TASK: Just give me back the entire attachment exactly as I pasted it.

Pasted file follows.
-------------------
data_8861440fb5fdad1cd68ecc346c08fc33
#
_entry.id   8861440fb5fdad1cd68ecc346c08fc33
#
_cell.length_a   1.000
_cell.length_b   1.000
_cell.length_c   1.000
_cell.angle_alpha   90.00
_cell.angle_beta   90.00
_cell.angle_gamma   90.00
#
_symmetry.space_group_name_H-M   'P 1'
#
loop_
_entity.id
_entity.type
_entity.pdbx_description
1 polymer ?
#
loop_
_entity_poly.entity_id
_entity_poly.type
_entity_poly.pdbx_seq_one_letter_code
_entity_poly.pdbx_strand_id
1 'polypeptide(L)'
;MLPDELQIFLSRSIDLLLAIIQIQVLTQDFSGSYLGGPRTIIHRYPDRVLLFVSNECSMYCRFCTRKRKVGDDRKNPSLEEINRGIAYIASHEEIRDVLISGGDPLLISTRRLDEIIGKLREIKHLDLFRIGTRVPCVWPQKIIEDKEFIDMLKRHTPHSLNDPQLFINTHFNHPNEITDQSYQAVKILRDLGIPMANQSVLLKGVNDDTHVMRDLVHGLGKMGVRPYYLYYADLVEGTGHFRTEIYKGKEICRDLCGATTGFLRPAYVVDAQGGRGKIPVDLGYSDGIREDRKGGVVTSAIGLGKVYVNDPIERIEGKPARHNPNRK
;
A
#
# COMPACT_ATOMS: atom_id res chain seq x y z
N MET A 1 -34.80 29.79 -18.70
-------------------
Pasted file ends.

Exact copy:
data_8861440fb5fdad1cd68ecc346c08fc33
#
_entry.id   8861440fb5fdad1cd68ecc346c08fc33
#
_cell.length_a   1.000
_cell.length_b   1.000
_cell.length_c   1.000
_cell.angle_alpha   90.00
_cell.angle_beta   90.00
_cell.angle_gamma   90.00
#
_symmetry.space_group_name_H-M   'P 1'
#
loop_
_entity.id
_entity.type
_entity.pdbx_description
1 polymer ?
#
loop_
_entity_poly.entity_id
_entity_poly.type
_entity_poly.pdbx_seq_one_letter_code
_entity_poly.pdbx_strand_id
1 'polypeptide(L)'
;MLPDELQIFLSRSIDLLLAIIQIQVLTQDFSGSYLGGPRTIIHRYPDRVLLFVSNECSMYCRFCTRKRKVGDDRKNPSLEEINRGIAYIASHEEIRDVLISGGDPLLISTRRLDEIIGKLREIKHLDLFRIGTRVPCVWPQKIIEDKEFIDMLKRHTPHSLNDPQLFINTHFNHPNEITDQSYQAVKILRDLGIPMANQSVLLKGVNDDTHVMRDLVHGLGKMGVRPYYLYYADLVEGTGHFRTEIYKGKEICRDLCGATTGFLRPAYVVDAQGGRGKIPVDLGYSDGIREDRKGGVVTSAIGLGKVYVNDPIERIEGKPARHNPNRK
;
A
#
# COMPACT_ATOMS: atom_id res chain seq x y z
N MET A 1 -34.80 29.79 -18.70